Decades ago C.P. Snow wrote about "the two cultures" drawn from his own experience as a scientist in the 1930s and his later career as a novelist and writer. Discussion about the two cultures has gone out of fashion, but there is no disputing the fact the divide between modern science, and particularly modern biology, and the general public remains immense.Indeed, the divide between modern biology and the general public is immense. Perhaps it isn’t because the general public is dumb, but because the biological science community is working on a completely different set of assumptions about the universe and the science community is so blinded to their own faith that they cannot see their own sandy foundations.
Today's molecular and cellular biology is of enormous sophistication and complexity, and well beyond the comprehension of an intelligent layman. A glance at a modern scientific journal shows even the titles of research papers (which normally document a further advance in knowledge) are for the most part completely incomprehensible to anyone not actually working in the field. The concept of two cultures is very much alive, in spite of the best efforts of contemporary science writers to explain new advances to the public.Yep. Keep the intellectual snobbery coming Robin. You continue to ignore many experts in the field who disagree with you, e.g. Jonathan Wells.
This cannot be better illustrated than by the current discussions of organic evolution. On the one hand there is a mass of information documenting the reality of Darwinian natural selection acting on mutations that are most commonly single changes in DNA sequence. On the other hand there are those who are totally ignorant of this evidence, and who can simply assert there are "gaps" in evolution (most commonly gaps in the fossil record), and that biological structures are too complex to be explained by mutation and natural selection.Once again, Robin moves from simple natural selection and mutation to the assumption of CDE. The ‘gaps’ are real and is asserted by people who work with the evidence (e.g. Colin Paterson)
The argument can be turned on its head, and I have argued elsewhere that a creator could easily include wheels or propellers in animal design. Yet no wheels or propellers exist in the animal kingdom. The Darwinian explanation for this is perfect: it is impossible to evolve a wheel by stages, because only a whole wheel has function.Now this is a laugh. Robin is saying that Michael Behe’s irreducible complexity argument is a valid argument. Maybe he only thinks it is valid when it supports CDE? Laughably, Robin’s example of something impossible to evolve is a wheel. Considering the poster child of the Intelligent Design movement is the Bacterial Flagellum, a ROTARY motor. Rotary, you know, goes round in a circle, essentially a wheel.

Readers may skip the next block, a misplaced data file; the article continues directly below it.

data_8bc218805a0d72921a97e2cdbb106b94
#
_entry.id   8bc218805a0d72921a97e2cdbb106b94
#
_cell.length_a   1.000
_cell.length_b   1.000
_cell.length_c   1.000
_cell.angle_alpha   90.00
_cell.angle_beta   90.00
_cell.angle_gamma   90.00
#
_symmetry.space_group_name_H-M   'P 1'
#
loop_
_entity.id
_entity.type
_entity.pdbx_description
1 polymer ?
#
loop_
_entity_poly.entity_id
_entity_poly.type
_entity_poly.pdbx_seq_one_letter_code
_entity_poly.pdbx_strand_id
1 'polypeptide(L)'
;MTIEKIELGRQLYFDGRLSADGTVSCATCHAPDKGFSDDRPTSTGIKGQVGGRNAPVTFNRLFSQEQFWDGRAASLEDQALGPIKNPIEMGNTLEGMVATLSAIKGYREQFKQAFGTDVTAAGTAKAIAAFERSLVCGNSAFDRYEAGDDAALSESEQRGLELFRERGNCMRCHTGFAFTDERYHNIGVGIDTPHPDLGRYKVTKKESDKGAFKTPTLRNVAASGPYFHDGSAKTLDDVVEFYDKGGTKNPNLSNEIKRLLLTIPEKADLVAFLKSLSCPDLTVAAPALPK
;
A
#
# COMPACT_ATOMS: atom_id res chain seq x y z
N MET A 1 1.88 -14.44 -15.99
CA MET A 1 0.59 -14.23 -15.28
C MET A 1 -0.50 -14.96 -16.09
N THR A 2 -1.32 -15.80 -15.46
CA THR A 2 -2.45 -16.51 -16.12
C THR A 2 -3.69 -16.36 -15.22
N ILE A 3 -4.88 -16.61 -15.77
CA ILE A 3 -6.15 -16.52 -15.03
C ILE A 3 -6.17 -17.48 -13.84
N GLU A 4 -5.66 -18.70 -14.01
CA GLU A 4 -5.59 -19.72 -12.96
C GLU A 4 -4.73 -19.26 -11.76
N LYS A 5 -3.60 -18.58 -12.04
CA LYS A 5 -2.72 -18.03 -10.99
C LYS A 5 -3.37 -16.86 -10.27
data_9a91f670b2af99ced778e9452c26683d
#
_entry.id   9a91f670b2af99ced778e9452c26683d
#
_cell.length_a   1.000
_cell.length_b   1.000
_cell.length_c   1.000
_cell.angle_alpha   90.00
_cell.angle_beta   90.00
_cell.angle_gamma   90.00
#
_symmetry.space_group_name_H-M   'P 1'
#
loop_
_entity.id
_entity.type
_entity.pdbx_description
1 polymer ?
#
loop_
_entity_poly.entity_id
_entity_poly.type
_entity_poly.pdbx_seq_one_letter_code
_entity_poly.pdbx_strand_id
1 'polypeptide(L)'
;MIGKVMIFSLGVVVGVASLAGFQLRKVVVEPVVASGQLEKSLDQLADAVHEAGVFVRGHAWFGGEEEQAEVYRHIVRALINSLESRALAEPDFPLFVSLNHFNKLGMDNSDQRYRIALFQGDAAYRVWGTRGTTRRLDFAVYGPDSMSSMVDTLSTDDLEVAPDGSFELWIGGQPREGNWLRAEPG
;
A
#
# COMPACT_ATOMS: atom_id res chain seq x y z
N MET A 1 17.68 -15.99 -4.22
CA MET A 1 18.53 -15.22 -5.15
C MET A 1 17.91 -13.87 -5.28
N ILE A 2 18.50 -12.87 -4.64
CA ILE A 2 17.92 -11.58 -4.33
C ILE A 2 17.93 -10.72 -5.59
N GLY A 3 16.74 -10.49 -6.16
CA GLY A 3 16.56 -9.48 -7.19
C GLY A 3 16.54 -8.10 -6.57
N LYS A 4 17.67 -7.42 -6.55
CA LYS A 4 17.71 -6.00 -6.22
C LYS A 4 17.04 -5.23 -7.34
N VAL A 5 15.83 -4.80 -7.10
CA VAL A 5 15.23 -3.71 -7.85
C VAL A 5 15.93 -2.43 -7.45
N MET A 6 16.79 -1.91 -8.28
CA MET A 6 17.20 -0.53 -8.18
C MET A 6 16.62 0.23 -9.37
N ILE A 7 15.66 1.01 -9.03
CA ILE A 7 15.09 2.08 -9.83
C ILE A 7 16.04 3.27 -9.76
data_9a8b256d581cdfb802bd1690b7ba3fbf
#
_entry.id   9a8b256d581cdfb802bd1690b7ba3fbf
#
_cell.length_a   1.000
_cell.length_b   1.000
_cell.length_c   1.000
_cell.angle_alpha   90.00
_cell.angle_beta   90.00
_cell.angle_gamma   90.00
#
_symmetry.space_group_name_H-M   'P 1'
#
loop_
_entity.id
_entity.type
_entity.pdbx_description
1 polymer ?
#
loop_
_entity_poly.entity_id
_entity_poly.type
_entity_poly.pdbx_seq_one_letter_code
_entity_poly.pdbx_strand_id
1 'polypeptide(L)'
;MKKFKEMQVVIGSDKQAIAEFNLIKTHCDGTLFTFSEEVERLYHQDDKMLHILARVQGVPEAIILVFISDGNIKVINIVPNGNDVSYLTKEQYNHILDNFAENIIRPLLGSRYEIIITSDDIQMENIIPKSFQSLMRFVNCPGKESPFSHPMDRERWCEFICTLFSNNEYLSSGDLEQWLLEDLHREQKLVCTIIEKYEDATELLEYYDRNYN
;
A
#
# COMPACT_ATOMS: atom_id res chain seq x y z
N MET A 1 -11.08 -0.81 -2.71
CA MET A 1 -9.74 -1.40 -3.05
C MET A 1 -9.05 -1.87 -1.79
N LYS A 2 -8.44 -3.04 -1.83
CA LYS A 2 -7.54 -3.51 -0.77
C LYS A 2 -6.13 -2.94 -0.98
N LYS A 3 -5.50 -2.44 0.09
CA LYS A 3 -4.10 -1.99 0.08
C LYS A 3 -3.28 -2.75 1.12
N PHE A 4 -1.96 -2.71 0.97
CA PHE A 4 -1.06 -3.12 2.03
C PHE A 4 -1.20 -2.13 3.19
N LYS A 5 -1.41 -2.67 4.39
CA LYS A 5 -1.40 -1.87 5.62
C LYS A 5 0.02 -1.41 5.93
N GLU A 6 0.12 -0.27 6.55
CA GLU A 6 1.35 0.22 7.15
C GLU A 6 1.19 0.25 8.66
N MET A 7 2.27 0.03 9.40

There is a huge difference between those who may believe in an omniscient deity who was responsible for the initial creation of the universe, and those who also believe that this deity is in direct contact with human beings, and may influence their behaviour or respond to their prayers. Atheists believe there is no god who has any contact, influence or interaction with man, whatever the true origin of the universe may be. For religion they substitute humanism, and a belief that the problems of mankind can only be solved by the inhabitants of this planet.Indeed. At least Robin admits he has a belief, i.e. faith that there is no God.
It is said to be politically correct to be tolerant of all religions, but why should we be tolerant of the sets of untruths on which all religions are based?Well firstly Robin, you have not shown them to be untruths. Secondly, you have not shown them to be the base of ALL religions. Thirdly, why should we tolerate your atheistic beliefs given that they require a lot more faith than a theistic belief?
It is therefore not good enough for scientists to accept this political correctness. They should believe in the reality of what science has demonstrated over several centuries. To act or believe otherwise is not intellectually rigorous, and is indeed a betrayal of the achievements of their own discipline.Intellectual rigor would probably be evaluating the assumptions that have remained untested. Heck, you can’t even give a rational reason about why your mutated ape brain has any propensity to apprehend truth. The ‘reality’ of science is that it is based on Christian assumptions that you and many like it have removed without providing a rational basis for anything.
Experimental science has established itself as rational and reproducible, and there is no place for the contravention of natural laws, such as miracles, superstition and the occult.And there you have it. Because Robin says so, there can be no contravention of natural laws. That isn’t a rational or reproducible argument. It isn’t a scientific statement, it is a faith statement. All Robin is trying to do is assert his own faith system without support. Perhaps I should say that because Robin does not have a PhD in philosophy, he is too ignorant to understand that he is speaking irrational nonsense? Does anything think that my statement is valid? I hope not. Yet, I have done exactly the same as Robin has, simply appealed to my own authority.
Finally, it is often pointed out that religious scientists exist. It seems that these are individuals who can in some way compartmentalise contradictory viewpoints, but this is an ability that I for one find extremely hard to understand.I.e. Even though they have the knowledge, they are still wrong. Neener neener neener!
Robin Holliday obtained his Ph.D. at the University of Cambridge, England. In 1988 he moved to a CSIRO laboratory in Sydney, Australia, where he continued to study ageing, and his book Understanding Ageing was published in 1995.
Update: Links Fixed. Darn MS Word!
Your link to 'The Fundamental Incompatibility Between Science and Religion' didn't work for me. I was able to read the article at http://www.the-funneled-web.com/Op-Ed.htmPost a Comment